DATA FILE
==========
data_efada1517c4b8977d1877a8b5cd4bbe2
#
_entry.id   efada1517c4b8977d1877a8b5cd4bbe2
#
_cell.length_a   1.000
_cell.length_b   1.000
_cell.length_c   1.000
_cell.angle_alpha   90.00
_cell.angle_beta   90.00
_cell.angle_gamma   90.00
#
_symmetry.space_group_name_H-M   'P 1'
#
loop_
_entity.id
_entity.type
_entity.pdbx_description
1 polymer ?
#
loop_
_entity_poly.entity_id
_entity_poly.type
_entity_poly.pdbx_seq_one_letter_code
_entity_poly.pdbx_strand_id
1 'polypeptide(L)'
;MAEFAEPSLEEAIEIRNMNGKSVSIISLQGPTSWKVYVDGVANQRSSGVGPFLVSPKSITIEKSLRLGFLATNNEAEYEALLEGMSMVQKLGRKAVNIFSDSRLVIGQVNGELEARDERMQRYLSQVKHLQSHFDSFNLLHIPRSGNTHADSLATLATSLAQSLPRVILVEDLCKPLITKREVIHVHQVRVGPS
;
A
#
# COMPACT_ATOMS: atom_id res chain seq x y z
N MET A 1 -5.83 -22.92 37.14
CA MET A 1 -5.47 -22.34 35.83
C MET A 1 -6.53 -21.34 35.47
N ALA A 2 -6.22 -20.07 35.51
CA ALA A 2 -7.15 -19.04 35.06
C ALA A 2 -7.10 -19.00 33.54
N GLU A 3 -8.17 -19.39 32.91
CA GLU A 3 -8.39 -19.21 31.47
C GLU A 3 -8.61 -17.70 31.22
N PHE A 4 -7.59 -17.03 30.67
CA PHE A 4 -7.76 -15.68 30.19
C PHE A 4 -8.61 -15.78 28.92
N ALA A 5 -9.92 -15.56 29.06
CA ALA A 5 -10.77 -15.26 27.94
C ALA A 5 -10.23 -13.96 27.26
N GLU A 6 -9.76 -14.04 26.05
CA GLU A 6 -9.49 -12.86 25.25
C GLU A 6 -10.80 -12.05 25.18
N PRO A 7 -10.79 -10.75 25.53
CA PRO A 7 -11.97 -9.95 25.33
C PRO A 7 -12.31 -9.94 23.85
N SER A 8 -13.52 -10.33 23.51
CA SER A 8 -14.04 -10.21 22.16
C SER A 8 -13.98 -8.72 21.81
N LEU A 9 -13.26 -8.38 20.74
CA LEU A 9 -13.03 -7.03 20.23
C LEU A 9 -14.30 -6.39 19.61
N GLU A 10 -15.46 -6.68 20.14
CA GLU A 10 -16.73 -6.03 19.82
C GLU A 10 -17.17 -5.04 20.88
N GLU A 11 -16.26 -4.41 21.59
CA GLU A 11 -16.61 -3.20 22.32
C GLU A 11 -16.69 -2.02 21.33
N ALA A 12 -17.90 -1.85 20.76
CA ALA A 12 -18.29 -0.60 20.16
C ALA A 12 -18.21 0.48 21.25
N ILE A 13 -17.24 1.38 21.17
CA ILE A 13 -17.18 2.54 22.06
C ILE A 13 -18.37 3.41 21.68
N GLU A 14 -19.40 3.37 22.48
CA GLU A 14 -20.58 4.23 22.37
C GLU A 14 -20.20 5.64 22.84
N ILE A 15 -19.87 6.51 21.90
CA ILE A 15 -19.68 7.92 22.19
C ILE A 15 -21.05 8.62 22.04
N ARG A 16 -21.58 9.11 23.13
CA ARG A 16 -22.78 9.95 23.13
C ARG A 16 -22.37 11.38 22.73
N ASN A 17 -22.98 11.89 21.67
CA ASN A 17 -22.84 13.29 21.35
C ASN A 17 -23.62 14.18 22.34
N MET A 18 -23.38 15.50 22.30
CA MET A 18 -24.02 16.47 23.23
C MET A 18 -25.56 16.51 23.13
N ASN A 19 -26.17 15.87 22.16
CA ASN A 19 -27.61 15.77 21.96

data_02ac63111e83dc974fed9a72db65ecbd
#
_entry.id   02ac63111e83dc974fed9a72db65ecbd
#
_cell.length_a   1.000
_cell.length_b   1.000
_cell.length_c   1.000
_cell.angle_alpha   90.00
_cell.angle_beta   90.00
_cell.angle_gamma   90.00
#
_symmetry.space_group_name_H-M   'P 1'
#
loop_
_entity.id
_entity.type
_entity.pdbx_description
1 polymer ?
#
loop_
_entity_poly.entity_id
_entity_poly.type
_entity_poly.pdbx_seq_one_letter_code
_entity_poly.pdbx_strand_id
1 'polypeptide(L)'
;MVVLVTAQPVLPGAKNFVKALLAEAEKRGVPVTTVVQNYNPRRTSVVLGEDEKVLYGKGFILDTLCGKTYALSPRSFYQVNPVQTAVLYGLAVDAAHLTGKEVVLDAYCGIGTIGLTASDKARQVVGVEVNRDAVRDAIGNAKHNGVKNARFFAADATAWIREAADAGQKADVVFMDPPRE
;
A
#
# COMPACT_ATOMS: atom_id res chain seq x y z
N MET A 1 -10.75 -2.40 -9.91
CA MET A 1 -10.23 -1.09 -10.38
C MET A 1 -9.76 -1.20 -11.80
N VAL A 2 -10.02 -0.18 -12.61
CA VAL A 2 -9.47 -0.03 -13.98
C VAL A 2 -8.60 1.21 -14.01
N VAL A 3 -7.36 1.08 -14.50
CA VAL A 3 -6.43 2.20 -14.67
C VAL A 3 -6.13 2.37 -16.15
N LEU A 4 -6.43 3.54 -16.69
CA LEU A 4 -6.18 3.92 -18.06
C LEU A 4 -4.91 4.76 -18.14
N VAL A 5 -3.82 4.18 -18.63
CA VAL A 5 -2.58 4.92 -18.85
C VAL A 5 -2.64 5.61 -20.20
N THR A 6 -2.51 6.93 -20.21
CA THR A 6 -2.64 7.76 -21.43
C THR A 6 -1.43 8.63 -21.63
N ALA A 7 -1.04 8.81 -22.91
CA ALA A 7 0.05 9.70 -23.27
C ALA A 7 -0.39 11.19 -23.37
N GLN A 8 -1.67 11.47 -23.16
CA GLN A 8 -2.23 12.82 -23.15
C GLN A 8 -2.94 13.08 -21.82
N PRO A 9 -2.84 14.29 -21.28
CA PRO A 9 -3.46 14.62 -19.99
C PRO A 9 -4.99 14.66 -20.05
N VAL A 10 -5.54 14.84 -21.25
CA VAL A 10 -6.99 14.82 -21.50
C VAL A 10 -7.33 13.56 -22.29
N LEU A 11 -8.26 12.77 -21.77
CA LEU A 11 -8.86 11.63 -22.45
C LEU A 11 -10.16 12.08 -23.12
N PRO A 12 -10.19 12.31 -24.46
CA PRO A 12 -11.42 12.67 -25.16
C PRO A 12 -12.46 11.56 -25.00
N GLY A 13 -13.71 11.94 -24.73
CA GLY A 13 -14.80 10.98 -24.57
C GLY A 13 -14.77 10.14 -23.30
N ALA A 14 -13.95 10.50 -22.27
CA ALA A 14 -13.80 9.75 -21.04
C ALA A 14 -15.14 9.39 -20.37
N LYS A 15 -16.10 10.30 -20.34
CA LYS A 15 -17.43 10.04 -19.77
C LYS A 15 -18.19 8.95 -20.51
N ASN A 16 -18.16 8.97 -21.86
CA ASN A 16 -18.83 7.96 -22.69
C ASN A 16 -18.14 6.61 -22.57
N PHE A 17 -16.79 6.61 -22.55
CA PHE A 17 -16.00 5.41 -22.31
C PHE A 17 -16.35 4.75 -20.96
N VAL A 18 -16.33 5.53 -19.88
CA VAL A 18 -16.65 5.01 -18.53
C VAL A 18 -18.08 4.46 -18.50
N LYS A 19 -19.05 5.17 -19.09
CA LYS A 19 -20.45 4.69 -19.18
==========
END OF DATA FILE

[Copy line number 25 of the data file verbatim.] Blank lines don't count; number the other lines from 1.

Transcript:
1 'polypeptide(L)'